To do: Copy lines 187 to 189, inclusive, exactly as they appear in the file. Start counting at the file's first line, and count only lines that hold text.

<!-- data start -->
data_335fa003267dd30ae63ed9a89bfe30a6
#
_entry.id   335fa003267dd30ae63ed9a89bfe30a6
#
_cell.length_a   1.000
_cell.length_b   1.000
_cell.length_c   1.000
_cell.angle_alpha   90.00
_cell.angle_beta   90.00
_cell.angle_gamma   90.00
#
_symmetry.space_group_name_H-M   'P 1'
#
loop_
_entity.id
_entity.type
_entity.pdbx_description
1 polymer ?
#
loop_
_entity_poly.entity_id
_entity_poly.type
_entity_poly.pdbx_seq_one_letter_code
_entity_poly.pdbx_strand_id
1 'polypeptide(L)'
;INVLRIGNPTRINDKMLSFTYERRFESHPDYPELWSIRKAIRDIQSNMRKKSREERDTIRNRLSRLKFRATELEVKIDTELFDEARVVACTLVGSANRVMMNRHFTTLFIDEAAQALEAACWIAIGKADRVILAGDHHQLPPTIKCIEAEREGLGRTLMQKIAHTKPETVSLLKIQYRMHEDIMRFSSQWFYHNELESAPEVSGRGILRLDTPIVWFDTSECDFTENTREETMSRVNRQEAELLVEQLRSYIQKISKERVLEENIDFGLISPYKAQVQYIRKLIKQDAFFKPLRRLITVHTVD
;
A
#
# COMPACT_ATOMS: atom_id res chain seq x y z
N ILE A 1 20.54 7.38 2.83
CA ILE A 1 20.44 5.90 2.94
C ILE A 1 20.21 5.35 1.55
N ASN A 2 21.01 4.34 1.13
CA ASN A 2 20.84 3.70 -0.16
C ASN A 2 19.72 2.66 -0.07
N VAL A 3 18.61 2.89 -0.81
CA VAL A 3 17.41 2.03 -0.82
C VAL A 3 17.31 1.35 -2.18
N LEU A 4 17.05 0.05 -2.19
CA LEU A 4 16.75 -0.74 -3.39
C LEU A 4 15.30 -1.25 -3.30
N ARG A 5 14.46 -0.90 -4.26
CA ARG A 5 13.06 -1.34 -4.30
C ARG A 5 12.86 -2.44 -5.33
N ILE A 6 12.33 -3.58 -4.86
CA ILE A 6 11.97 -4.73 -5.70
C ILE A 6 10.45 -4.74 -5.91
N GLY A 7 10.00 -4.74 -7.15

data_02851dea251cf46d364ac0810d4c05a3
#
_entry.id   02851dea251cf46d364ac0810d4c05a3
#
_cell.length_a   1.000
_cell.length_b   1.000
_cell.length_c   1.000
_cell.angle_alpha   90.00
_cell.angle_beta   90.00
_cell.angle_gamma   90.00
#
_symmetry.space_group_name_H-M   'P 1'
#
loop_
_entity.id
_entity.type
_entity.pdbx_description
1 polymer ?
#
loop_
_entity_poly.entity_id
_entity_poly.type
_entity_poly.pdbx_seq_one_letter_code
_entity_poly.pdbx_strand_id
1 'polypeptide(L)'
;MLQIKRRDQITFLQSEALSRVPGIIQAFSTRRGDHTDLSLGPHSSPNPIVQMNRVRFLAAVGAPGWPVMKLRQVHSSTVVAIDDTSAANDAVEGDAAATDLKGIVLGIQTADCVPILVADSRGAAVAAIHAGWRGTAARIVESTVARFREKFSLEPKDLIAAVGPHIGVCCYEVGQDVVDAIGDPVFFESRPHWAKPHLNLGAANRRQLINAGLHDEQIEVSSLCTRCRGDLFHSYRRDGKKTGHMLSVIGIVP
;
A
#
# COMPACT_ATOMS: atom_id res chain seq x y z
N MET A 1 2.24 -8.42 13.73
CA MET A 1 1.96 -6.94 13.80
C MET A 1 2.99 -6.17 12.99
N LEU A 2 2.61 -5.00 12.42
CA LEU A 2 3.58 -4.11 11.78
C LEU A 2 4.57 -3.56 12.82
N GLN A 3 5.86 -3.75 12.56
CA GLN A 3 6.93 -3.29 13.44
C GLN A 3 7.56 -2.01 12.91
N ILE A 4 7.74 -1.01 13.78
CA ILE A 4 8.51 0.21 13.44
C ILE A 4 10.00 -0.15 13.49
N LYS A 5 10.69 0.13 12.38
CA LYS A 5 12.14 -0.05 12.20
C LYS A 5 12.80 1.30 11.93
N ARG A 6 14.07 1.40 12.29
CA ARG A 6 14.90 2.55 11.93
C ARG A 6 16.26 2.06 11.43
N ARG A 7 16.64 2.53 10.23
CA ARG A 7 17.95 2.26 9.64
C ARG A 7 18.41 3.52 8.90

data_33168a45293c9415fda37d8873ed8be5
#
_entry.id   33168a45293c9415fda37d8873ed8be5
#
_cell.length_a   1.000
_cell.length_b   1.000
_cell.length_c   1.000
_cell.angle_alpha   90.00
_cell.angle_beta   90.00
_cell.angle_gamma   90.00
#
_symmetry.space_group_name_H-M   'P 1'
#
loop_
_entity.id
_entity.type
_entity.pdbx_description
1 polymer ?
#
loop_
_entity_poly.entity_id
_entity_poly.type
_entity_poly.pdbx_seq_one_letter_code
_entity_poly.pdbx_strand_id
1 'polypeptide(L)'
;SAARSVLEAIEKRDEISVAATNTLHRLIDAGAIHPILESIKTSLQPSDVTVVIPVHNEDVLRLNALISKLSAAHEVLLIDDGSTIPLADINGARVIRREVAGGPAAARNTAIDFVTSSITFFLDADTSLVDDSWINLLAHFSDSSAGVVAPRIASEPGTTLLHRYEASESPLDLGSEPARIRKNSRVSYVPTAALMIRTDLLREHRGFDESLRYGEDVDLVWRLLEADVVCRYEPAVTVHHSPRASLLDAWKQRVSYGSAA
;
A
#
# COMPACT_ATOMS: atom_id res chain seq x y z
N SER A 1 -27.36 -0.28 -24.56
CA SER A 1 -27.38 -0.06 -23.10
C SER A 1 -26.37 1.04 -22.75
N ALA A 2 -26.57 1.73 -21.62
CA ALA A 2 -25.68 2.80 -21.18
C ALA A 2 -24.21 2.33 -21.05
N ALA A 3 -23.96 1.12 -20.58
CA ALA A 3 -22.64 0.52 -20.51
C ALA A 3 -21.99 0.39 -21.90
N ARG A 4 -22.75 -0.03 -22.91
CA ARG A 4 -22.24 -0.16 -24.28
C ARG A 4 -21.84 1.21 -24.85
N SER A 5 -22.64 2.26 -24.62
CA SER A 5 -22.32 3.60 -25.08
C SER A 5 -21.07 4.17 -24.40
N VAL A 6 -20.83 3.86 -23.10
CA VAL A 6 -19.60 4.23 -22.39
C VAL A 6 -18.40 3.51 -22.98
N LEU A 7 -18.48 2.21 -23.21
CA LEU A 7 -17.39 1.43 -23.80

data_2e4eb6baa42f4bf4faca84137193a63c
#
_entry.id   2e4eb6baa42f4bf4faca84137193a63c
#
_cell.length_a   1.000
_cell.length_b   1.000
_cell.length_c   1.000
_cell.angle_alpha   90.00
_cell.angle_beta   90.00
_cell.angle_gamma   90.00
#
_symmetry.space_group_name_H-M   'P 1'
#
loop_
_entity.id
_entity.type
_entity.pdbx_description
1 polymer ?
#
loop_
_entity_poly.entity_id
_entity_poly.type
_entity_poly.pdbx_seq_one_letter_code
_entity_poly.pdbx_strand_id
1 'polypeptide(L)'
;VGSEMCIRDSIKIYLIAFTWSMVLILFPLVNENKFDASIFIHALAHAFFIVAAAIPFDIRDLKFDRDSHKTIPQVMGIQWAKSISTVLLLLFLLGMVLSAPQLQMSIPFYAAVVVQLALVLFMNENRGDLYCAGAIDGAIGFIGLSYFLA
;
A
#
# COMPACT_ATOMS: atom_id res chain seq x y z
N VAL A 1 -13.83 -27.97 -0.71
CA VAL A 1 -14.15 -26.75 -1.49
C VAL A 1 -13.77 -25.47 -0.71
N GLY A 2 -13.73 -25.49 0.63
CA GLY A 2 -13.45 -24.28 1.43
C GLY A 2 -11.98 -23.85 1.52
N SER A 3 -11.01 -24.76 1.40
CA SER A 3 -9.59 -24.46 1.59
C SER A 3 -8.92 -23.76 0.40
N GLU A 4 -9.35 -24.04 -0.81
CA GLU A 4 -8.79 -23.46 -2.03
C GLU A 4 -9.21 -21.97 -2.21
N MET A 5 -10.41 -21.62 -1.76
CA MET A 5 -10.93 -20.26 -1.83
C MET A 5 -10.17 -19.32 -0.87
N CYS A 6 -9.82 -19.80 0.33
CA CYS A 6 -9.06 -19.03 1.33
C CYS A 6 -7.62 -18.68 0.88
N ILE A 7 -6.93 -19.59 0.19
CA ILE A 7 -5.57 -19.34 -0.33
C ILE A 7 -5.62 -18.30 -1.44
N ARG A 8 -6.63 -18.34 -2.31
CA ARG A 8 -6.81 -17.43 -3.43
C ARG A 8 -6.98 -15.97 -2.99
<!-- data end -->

N SER A 3 -11.01 -24.76 1.40
CA SER A 3 -9.59 -24.46 1.59
C SER A 3 -8.92 -23.76 0.40